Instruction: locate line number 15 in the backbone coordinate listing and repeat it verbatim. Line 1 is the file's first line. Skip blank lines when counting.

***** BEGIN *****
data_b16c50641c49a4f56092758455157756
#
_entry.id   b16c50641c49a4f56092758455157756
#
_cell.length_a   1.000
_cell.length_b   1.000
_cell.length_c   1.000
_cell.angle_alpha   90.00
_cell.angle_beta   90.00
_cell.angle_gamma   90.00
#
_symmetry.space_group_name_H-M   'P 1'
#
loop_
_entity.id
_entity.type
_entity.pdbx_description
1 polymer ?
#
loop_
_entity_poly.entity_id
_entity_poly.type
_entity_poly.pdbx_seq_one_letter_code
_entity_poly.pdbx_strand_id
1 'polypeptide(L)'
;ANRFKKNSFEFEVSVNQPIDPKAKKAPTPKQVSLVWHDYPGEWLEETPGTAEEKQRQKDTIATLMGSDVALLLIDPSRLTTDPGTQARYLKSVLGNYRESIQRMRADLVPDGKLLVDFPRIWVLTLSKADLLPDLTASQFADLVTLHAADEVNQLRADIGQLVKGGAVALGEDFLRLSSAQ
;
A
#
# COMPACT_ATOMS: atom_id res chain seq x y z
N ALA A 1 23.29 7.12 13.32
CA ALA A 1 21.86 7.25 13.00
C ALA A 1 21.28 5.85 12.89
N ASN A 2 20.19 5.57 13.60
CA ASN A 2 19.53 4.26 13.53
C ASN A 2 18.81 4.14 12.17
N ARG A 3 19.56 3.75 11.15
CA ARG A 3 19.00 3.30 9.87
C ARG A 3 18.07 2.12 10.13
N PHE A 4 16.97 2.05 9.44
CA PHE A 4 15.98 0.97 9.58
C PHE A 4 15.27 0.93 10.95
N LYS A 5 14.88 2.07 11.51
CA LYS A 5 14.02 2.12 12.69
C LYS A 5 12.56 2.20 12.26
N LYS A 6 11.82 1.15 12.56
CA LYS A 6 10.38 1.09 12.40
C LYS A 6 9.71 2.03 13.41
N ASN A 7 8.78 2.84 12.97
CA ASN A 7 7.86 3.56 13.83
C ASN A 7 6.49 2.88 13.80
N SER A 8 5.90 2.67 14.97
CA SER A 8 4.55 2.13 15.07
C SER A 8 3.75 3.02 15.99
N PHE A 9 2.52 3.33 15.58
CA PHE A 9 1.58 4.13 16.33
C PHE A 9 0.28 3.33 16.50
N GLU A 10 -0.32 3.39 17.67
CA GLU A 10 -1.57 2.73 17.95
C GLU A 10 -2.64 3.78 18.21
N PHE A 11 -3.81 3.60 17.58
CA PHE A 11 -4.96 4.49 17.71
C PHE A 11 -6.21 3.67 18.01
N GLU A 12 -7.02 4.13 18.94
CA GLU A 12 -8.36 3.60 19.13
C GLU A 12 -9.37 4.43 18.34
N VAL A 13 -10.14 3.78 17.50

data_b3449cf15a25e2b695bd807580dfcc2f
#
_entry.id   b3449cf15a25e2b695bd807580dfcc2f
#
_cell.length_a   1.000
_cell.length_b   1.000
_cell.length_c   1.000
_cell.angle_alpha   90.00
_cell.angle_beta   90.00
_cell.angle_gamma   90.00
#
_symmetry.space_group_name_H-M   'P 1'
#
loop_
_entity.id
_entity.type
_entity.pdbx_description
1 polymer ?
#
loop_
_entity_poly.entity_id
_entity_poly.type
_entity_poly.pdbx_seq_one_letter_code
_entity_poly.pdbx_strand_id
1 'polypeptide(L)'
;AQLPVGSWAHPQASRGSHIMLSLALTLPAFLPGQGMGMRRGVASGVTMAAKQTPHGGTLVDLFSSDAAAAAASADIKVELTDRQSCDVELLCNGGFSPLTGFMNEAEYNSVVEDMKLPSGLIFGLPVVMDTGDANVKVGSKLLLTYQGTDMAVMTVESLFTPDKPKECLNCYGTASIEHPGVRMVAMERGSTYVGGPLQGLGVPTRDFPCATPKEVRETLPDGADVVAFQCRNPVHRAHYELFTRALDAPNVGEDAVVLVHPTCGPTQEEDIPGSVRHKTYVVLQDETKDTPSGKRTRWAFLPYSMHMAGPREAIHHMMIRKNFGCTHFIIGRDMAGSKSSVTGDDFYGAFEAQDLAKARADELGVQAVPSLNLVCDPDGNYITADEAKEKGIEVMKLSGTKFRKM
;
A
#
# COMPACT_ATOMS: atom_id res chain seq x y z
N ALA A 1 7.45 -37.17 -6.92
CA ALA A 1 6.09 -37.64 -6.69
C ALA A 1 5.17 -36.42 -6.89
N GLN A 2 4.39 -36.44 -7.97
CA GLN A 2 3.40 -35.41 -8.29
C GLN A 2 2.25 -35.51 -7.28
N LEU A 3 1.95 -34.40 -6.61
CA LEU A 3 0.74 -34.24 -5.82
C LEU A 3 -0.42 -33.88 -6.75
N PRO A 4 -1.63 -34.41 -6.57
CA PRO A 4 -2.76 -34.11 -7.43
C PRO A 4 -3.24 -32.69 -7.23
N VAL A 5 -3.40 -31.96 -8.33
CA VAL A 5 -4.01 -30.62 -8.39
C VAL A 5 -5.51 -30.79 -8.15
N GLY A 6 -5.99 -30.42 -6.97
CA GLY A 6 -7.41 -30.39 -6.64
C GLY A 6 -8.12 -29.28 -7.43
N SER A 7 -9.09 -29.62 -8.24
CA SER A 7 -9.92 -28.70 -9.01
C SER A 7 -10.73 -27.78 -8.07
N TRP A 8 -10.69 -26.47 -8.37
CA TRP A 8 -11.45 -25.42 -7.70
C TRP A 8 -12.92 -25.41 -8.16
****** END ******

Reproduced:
_entity.id